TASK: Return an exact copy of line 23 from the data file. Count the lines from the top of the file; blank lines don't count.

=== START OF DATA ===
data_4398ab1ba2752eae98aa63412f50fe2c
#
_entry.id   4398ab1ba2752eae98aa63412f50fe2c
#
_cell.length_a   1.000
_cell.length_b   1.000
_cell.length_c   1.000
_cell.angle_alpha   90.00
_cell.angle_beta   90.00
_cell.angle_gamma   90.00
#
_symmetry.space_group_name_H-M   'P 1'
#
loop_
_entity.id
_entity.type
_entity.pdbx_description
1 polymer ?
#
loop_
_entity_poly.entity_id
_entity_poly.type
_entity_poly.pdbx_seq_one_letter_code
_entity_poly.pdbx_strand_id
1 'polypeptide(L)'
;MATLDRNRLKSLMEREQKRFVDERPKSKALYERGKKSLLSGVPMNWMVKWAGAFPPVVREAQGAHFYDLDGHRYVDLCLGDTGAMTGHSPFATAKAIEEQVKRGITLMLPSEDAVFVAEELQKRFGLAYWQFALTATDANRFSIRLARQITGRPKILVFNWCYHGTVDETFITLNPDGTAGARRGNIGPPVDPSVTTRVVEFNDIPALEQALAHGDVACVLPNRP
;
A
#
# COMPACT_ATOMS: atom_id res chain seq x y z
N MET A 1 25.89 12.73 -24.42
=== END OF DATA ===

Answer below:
_entity_poly.pdbx_seq_one_letter_code